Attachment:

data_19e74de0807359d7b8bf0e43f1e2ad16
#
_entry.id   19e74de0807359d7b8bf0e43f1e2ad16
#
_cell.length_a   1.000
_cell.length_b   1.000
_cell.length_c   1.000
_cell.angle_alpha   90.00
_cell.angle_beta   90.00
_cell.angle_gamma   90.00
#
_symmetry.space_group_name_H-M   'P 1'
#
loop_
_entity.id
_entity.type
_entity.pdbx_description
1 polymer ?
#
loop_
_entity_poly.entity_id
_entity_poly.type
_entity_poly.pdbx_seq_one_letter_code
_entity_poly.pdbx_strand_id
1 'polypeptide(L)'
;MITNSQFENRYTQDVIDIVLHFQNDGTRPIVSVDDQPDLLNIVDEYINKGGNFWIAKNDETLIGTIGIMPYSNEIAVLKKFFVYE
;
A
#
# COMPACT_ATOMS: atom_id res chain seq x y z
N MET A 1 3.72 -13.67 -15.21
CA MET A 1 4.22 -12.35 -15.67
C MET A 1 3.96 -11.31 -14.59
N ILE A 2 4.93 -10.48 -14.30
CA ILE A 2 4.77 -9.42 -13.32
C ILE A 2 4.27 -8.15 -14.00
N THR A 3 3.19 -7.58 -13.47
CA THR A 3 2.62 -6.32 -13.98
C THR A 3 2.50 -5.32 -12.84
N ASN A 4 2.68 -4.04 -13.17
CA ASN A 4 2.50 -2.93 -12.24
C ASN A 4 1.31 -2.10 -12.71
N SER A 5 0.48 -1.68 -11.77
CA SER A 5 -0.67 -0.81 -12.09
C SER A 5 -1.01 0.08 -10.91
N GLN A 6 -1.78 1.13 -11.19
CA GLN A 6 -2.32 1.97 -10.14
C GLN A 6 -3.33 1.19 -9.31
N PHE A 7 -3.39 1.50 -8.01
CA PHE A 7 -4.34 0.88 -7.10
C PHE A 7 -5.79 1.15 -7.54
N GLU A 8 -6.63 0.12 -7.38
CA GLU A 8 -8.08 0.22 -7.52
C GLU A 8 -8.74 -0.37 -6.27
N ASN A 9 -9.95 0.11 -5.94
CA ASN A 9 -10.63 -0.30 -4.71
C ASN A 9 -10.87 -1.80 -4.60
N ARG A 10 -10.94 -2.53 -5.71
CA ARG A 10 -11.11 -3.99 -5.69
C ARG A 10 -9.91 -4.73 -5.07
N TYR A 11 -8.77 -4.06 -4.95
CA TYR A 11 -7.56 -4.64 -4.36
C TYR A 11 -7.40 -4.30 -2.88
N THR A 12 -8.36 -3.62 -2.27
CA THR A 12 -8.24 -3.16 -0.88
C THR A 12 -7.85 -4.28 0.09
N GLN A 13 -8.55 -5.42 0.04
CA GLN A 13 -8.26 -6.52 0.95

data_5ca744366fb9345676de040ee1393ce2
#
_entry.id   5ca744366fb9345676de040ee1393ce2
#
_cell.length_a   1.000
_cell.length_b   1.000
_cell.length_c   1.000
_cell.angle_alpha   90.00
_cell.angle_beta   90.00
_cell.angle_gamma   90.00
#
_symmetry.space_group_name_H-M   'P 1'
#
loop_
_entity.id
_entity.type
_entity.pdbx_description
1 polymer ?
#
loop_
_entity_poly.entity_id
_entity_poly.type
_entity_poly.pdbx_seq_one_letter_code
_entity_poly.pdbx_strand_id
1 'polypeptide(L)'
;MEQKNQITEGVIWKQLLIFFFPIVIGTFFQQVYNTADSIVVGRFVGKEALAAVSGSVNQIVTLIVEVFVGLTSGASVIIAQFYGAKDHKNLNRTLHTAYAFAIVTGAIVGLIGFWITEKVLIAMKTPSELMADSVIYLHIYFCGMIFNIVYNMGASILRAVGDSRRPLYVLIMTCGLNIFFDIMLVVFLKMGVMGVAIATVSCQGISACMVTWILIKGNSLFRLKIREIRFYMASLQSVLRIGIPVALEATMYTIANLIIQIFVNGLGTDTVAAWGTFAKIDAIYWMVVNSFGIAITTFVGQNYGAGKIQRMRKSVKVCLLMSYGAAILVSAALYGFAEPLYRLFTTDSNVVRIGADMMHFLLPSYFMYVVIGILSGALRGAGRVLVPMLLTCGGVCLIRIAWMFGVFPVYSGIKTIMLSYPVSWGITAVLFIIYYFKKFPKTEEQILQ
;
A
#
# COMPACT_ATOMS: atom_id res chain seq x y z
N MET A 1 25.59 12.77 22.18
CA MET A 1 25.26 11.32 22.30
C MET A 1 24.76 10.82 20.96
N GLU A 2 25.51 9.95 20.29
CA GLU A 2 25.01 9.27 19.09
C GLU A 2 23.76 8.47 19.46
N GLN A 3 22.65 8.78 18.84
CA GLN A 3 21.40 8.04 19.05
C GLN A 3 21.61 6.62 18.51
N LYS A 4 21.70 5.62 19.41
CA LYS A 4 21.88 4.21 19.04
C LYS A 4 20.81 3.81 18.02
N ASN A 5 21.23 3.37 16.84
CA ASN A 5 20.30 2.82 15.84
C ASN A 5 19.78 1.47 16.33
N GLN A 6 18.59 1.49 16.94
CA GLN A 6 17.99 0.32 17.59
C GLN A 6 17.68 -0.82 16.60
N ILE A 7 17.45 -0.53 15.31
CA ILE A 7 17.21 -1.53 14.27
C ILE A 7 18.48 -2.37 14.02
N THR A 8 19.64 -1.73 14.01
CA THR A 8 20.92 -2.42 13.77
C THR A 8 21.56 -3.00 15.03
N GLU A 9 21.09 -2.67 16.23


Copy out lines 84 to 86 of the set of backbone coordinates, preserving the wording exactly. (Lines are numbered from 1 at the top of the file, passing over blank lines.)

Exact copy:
_entity.type
_entity.pdbx_description
1 polymer ?